Author: Jean-Luc Nouzille, Bristlecone Value Partners LLC
Covestor model: Large Cap Value
Disclosure: Long all stocks mentioned
The three stocks that contributed most to our Large Cap Value model portfolio’s investment returns during the month were Vulcan Materials (VMC), Cintas (CTAS), and Apollo Group (APOL). The top detractors were Dell (DELL), NRG Energy (NRG), and Sprint (S). During the month, our only trade was to increase our investment in Hewlett Packard (HPQ). Not much has changed since we discussed our reasons for this new position back in October.
The reason behind Vulcan’s positive stock performance in December was an unsolicited buy-out offer from its main competitor, Martin Marietta (MLM). The proposal currently on the table is to exchange each share of Vulcan for a half share of Martin Marietta. Based on MLM’s current share price, VMC’s stock actually trades at a small premium, an indication that the market is anticipating that MLM might raise its offer. We do not expect submitting shares at this point as the offering price is below our assessment of Vulcan’s value. We will keep you posted.
The US stock market ended 2011 pretty much where it started, despite great volatility and investors’ anxiety over the financial system, Europe, and other bogeymen throughout the year. The Large Cap Value model portfolio ended 2011 underperforming the S&P 500 total return by a small margin, but was about in line with the Russell 1000 Value, a large cap value benchmark. Finally, the portfolio outperformed the average Large Cap Value mutual fund as reported by Morningstar, though note our portfolio is not as large as the average fund, and we are not constrained by holdings restrictions. Overall, we give our investment results in 2011 a C+ grade.
In 2011, the three stocks that contributed most to investment returns were Pfizer (PFE), Apollo Group, and Cintas. Despite their good performance, none of those appear fully valued yet, and we remain positive about their potential going forward.
The three stocks that hurt returns the most in 2011 (as most of your are probably aware) were Cemex (CX), Sprint, and Bank of America (BAC). It is fair to say that each of these companies remains a work in progress, which is a polite way of saying that we vastly underestimated the challenges faced by all three. The key question is whether these companies are terminally wounded, or whether it’s likely that their future earnings potential is not reflected in the current stock price. Of the three, our confidence level is lower with Sprint; there is a possibility that its competitive situation will continue to weaken despite the sales potential of the iPhone. We’ll continue to monitor the situation, but it is fair to say that this investment is on a short leash.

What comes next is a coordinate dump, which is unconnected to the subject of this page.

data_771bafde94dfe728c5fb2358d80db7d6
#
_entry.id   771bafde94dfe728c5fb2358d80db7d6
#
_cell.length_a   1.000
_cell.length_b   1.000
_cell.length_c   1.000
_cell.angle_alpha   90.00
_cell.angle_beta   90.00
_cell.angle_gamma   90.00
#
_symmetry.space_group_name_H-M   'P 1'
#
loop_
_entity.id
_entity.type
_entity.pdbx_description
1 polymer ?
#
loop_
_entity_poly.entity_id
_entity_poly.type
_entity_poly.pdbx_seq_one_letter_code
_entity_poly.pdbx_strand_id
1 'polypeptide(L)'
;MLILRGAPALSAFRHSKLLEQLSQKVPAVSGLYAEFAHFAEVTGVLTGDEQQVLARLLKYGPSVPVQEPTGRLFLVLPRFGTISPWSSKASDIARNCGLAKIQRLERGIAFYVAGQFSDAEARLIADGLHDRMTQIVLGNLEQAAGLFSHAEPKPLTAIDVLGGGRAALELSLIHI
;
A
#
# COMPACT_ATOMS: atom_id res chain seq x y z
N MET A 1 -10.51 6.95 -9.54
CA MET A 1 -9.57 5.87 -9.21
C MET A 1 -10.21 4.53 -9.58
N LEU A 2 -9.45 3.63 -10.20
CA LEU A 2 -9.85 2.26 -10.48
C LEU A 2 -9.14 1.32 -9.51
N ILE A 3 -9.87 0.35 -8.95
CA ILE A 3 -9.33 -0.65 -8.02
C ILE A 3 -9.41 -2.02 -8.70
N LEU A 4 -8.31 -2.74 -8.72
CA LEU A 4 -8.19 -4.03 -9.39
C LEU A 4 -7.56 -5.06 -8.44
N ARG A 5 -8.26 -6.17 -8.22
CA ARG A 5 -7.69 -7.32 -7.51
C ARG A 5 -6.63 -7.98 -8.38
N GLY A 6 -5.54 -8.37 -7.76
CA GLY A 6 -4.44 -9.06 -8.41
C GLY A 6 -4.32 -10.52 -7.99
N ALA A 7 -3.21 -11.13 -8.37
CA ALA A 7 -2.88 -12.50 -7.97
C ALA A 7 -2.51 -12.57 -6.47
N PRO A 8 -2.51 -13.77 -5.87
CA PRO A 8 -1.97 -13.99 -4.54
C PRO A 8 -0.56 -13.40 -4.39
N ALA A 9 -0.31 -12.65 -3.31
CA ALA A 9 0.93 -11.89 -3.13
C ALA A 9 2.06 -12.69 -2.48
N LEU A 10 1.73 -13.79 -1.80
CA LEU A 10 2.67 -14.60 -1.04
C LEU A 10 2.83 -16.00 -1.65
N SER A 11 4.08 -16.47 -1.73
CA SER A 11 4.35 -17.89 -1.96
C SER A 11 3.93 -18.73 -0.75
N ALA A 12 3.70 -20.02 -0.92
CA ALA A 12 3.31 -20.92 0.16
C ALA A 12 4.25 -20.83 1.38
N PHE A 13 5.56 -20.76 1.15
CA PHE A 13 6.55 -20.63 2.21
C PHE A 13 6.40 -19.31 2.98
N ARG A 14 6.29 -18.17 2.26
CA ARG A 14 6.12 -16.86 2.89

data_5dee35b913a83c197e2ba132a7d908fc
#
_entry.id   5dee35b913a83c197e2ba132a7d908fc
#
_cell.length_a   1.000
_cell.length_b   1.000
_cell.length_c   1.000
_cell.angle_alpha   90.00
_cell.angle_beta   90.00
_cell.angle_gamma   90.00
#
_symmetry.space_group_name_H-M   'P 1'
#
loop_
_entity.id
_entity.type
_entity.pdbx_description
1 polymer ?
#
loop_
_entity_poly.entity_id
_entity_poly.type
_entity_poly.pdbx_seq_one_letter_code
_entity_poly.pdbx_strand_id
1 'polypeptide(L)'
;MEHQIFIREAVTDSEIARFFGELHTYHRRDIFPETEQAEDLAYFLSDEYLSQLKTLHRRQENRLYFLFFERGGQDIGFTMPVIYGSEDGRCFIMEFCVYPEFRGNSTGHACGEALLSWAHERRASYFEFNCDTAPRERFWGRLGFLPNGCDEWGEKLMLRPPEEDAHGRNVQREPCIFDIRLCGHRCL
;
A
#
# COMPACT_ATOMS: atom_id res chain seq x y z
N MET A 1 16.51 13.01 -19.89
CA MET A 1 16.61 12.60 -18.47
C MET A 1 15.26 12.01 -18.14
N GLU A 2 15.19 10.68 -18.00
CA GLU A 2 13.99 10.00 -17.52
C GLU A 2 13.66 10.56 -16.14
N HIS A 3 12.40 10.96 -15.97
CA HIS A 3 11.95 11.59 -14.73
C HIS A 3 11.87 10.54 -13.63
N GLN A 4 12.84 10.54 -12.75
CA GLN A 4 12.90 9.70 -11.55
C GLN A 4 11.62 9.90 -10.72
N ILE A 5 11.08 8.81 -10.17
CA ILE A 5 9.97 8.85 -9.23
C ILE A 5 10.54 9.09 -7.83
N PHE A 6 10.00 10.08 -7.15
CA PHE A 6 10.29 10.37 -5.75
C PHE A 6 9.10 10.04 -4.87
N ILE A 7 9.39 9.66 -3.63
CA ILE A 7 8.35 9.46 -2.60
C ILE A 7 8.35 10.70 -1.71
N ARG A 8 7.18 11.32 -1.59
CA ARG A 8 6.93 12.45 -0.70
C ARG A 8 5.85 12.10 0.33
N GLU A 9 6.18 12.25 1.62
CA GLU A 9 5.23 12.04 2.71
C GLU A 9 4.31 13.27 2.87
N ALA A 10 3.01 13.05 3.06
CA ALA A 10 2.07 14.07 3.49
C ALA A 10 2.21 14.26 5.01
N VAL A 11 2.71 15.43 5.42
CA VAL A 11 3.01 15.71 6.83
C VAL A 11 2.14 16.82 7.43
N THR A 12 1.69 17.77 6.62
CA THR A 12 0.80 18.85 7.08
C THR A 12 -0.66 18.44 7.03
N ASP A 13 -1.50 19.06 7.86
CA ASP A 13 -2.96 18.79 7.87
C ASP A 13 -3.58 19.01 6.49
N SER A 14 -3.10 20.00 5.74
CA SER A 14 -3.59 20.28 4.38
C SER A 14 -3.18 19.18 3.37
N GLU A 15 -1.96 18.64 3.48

Come January, it is traditional for clients, and media outlets, to ask financial advisers for their New Year outlook for stocks. It is also traditional for us to answer that we don’t have any. What experience has taught us is that we know what we don’t know. In other words, considering the experts’ dismal record at predicting the stock market (worse than a coin toss), we find it strangely fascinating that anyone would keep asking what prices will do in the short term.
Our goal is to make rational, sober assessments of the investments that we make on clients’ behalf. The portfolio remains economically sensitive: the companies that comprise the biggest portion continue to be businesses that will typically outperform in an economic recovery. To clarify this statement, by “outperform” we do not mean the stock price but rather the company’s sales and profits. As previously stated, we confess to have no talent in predicting short-term prices. However, we’re confident that as sales and profits grow, the stock price should eventually follow, albeit in fits and starts.
Our greater representation in economically sensitive businesses is not due to our economic outlook, but rather the result of where we found investments at a discount to our assessment of their value in the past three to five years. Examples of such companies include those in the construction industry (Cemex, Vulcan), technology (Dell, Cisco, Hewlett-Packard), power production (NRG), or even banking (Bank of America, Wells Fargo) due to the impact of the residential housing market on loans. Companies whose revenues and profits are less sensitive to the economic cycle tend to be less represented in the portfolio right now, yet we remain excited about the return potential for the ones we own: insurance companies (Progressive, Markel), and pharmaceuticals (Novartis, Pfizer) fall in this category.
If we were to make a prediction for 2012, it would be that there will be no shortage of potential issues to worry about, and that our biggest contribution to our clients’ portfolios will continue to be that of keeping emotions in check when making investment decisions. With 10-year Treasury bonds yielding 2%, and valuations reasonable in our view, our long-term outlook for large cap US equities remains positive. The shares of America’s biggest companies offer similar yields, but unlike the coupon from bonds, corporate earnings and dividends are expected to grow and offer investors some protection against inflation.
As 2012 begins, we wish you and your family a happy and healthy New Year.